Do know that many of the business honchos like Vijay Mallya and Subrata Roy who are on the run or facing trials for fraud and embezzlement are living examples of people with a very high level of empathy?
Now that I have got your attention, let me explain how.
The reason that these businessmen were able to build empires worth billions was because they empathised deeply with the people of India, especially the middle class, understanding their deep desires, aspirations and ambitions and then provided them with the services and products which fit the bill. Be it micro-financing schemes, reasonably priced premium alcoholic beverage or a low-cost luxury airline. Things went southwards when these leaders became detached and cut their connection with common people and stopped looking at the reality on the ground. They stopped empathizing with people and situations.
In a busy and complex world, empathy is the glue that holds relationships together. It helps in centring on what matters: connections. Whether you want to connect with your users, customers, partners or loved ones, you need to learn the art of empathy.
Empathy is defined as the ability to detect other’s emotions and understand their perspective. When your users or customers feel accepted and validated, it builds trust.
You’re probably familiar with the Golden Rule: treat your customers the way you want to be treated. But empathy relies on the Platinum Rule: treat your customers the way they want—and need—to be treated. This approach puts the focus on understanding what your customer’s need from you instead of what you think they need.
Here are seven habits which will help you master the platinum rule for your customers:
Be fully PRESENT with them
Empathetic people have a way of making you feel like you are the only one in the room.
When they interact with someone, they give that person the gift of their full attention and respect, which is rare in today’s hyper-distracted world.
Master the art of LISTENING
To truly support someone, you must first understand that person. Empathetic people take the time to understand their counterpart’s priorities, preferences, and motivations. This requires listening non-judgmentally and leaving your assumptions at the door. Empathetic people use active listening skills to gain insight, including:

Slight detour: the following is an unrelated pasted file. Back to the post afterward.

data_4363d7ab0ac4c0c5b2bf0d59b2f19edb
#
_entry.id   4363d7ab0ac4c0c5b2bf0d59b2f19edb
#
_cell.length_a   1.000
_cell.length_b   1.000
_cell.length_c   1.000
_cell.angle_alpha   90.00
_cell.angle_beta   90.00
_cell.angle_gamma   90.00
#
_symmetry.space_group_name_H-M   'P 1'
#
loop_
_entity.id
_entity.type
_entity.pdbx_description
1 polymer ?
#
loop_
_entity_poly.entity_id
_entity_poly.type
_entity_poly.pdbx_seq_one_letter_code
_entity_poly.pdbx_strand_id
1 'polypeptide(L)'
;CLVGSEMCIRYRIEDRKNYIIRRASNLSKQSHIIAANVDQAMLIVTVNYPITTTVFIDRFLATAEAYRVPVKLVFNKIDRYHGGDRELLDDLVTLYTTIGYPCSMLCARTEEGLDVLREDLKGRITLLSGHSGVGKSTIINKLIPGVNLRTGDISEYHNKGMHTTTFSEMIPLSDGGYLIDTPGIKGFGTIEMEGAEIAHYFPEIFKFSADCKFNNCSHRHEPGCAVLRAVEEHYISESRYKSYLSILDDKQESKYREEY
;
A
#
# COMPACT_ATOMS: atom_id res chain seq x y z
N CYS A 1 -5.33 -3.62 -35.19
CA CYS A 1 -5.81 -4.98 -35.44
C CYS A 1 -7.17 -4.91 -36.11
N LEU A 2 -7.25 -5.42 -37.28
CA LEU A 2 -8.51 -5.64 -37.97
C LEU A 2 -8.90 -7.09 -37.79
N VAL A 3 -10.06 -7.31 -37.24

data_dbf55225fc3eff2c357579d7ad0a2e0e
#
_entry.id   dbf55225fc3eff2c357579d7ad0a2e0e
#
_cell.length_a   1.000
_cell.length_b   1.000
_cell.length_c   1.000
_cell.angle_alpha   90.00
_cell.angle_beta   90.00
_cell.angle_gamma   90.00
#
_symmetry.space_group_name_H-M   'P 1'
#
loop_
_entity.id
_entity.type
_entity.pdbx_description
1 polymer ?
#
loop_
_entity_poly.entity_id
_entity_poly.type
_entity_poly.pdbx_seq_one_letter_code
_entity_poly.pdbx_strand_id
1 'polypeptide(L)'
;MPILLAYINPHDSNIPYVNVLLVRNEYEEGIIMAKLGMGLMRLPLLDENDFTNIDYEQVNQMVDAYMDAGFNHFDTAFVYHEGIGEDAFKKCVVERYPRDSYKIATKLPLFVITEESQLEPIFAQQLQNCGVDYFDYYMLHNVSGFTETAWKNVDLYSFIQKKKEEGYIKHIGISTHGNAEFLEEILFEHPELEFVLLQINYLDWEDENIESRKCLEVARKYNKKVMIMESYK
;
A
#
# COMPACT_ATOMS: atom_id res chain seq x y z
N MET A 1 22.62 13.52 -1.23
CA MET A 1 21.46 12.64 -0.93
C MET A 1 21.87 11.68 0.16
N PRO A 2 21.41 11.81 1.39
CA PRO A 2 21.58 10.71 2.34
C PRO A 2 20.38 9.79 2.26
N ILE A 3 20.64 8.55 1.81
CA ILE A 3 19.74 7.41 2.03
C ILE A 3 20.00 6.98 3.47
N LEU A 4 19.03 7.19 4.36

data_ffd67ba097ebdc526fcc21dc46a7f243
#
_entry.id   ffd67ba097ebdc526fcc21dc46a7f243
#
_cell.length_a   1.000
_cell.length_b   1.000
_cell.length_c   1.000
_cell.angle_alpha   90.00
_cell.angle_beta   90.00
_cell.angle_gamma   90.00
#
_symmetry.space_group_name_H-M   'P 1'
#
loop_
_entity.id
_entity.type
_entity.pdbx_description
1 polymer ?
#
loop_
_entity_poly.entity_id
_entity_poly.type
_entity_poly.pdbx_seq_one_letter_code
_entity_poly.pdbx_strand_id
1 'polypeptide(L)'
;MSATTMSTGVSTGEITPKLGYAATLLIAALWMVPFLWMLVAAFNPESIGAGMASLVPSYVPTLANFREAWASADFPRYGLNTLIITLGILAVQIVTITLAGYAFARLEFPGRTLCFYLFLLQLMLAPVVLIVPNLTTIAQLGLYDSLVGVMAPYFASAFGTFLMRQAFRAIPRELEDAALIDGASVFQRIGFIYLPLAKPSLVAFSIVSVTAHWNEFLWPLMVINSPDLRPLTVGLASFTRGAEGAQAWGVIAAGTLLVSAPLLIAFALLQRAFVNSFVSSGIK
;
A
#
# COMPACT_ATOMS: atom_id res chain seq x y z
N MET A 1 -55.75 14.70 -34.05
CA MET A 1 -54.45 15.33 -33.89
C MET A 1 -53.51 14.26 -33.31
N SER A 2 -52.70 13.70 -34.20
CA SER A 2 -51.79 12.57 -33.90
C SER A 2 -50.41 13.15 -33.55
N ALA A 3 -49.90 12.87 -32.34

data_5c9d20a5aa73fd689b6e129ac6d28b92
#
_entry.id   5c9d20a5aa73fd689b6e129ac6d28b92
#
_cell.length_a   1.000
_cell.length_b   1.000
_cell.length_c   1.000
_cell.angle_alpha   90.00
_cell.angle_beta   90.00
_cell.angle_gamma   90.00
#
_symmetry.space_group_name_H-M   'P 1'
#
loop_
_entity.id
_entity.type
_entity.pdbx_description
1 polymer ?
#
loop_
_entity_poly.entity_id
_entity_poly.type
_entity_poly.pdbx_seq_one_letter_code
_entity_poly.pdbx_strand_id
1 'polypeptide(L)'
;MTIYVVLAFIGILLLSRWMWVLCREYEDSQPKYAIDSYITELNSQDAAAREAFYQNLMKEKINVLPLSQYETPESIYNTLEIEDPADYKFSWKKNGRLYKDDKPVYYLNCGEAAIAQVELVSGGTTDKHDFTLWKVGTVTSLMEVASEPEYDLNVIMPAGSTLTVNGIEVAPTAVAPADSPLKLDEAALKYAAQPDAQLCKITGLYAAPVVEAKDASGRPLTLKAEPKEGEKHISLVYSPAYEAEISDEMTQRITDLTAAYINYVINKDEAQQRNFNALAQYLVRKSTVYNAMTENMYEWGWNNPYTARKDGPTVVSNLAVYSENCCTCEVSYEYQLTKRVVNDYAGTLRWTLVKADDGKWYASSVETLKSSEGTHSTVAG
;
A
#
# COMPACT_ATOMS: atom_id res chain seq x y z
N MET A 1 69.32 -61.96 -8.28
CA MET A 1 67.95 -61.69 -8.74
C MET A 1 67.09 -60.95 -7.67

- Reflecting: “What I’m hearing you say is…” or “It sounds to me like…”
- Affirming: Smiling, nodding, or brief verbal affirmations like “I see” and “mm-hmm”
- Encouraging: “And then?”
Tune into NONVERBAL communication
Communication runs deeper than words alone. If you notice someone tensing up, pulling away, or suddenly dodging eye contact, those are important clues that you can use empathy to reach out.
Rather than ignoring the emotion gently — and with kindness — ask them to describe what’s happening for them. This gives people the freedom to share their feelings openly, knowing they won’t be judged or criticized. Letting emotions flow freely can be a gateway to productive problem-solving.
To be helpful, we often jump in to finish people’s sentences, offer advice, or interrupt.
Empathetic people know how powerful silence can be. They don’t interrupt or talk over other people.
They think before they speak.
Replace advising with asking QUESTIONS
Instead of offering their opinion, empathetic people ask questions to better understand another person’s perspective, like:
- How do you feel about it?
- Can you tell me more?
- What do you mean?
- What would be helpful?
- What do you make of it?
Speak in terms of “WE,” not “me.”
Empathetic leaders shift to talking about how they’ll tackle challenges as a team — speaking in terms of “we” and “us” — so other people feel empowered and supported.
Research shows changing your language is a step toward adopting an empathic attitude. People who use more second-person pronouns are better at interpreting others’ thoughts, feelings, and behaviors – the essence of empathy.
When you want to genuinely connect with someone, create a bond by talking about your shared goals (i.e., “Let’s talk about what we’re going to do next to solve this,” “We’ll get through this”).
Imagine other’s POINT OF VIEW
Empathetic people practice a skill called “perspective-taking.” In other words, they step into other people’s shoes to imagine what they might be facing. Do this exercise yourself by approaching another person’s point of view with a beginner’s mindset. Especially when you’re dealing with a difficult person, it’s important to hear them with an intent to understand. That is, give people the benefit of the doubt that they are coming from a respectful place, not a malicious one. This mindset shift can do wonders for your mood and ensure you stay in an empathic state.
Even if you have moments where you’re less empathetic than you’d like, following these highly empathic habits can help you keep what’s important at the forefront: connection.
I am sure they are more than 7 habits that many people practice. Do you know of any other habits? Would love to hear from you.